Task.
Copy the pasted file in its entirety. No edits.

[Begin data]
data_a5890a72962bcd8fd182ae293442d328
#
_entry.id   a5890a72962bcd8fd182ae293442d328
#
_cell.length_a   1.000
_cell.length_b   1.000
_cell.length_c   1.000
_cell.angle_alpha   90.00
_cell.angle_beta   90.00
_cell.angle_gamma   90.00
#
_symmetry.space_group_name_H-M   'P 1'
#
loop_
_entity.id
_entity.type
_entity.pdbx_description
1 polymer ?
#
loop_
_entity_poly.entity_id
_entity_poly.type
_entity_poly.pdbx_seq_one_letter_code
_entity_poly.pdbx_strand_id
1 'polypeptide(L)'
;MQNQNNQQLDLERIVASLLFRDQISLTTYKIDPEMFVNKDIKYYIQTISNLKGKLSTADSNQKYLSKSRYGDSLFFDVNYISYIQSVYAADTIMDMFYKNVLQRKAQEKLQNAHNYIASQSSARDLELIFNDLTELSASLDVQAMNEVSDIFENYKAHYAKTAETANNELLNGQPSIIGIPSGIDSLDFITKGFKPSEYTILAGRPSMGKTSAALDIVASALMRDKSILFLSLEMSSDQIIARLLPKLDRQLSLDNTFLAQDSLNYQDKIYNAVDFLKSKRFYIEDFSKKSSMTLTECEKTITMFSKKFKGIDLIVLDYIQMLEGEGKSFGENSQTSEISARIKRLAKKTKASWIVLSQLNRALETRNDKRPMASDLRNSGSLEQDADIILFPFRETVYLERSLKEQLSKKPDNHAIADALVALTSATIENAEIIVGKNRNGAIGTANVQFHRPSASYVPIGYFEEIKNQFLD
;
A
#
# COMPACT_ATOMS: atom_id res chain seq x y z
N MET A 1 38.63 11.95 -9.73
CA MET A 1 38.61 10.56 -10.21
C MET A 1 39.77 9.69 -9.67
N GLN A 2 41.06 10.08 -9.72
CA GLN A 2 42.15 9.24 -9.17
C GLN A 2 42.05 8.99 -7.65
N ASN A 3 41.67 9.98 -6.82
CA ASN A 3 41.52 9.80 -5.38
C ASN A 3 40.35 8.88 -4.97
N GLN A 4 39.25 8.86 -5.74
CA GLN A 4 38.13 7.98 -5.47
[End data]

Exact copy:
data_a5890a72962bcd8fd182ae293442d328
#
_entry.id   a5890a72962bcd8fd182ae293442d328
#
_cell.length_a   1.000
_cell.length_b   1.000
_cell.length_c   1.000
_cell.angle_alpha   90.00
_cell.angle_beta   90.00
_cell.angle_gamma   90.00
#
_symmetry.space_group_name_H-M   'P 1'
#
loop_
_entity.id
_entity.type
_entity.pdbx_description
1 polymer ?
#
loop_
_entity_poly.entity_id
_entity_poly.type
_entity_poly.pdbx_seq_one_letter_code
_entity_poly.pdbx_strand_id
1 'polypeptide(L)'
;MQNQNNQQLDLERIVASLLFRDQISLTTYKIDPEMFVNKDIKYYIQTISNLKGKLSTADSNQKYLSKSRYGDSLFFDVNYISYIQSVYAADTIMDMFYKNVLQRKAQEKLQNAHNYIASQSSARDLELIFNDLTELSASLDVQAMNEVSDIFENYKAHYAKTAETANNELLNGQPSIIGIPSGIDSLDFITKGFKPSEYTILAGRPSMGKTSAALDIVASALMRDKSILFLSLEMSSDQIIARLLPKLDRQLSLDNTFLAQDSLNYQDKIYNAVDFLKSKRFYIEDFSKKSSMTLTECEKTITMFSKKFKGIDLIVLDYIQMLEGEGKSFGENSQTSEISARIKRLAKKTKASWIVLSQLNRALETRNDKRPMASDLRNSGSLEQDADIILFPFRETVYLERSLKEQLSKKPDNHAIADALVALTSATIENAEIIVGKNRNGAIGTANVQFHRPSASYVPIGYFEEIKNQFLD
;
A
#
# COMPACT_ATOMS: atom_id res chain seq x y z
N MET A 1 38.63 11.95 -9.73
CA MET A 1 38.61 10.56 -10.21
C MET A 1 39.77 9.69 -9.67
N GLN A 2 41.06 10.08 -9.72
CA GLN A 2 42.15 9.24 -9.17
C GLN A 2 42.05 8.99 -7.65
N ASN A 3 41.67 9.98 -6.82
CA ASN A 3 41.52 9.80 -5.38
C ASN A 3 40.35 8.88 -4.97
N GLN A 4 39.25 8.86 -5.74
CA GLN A 4 38.13 7.98 -5.47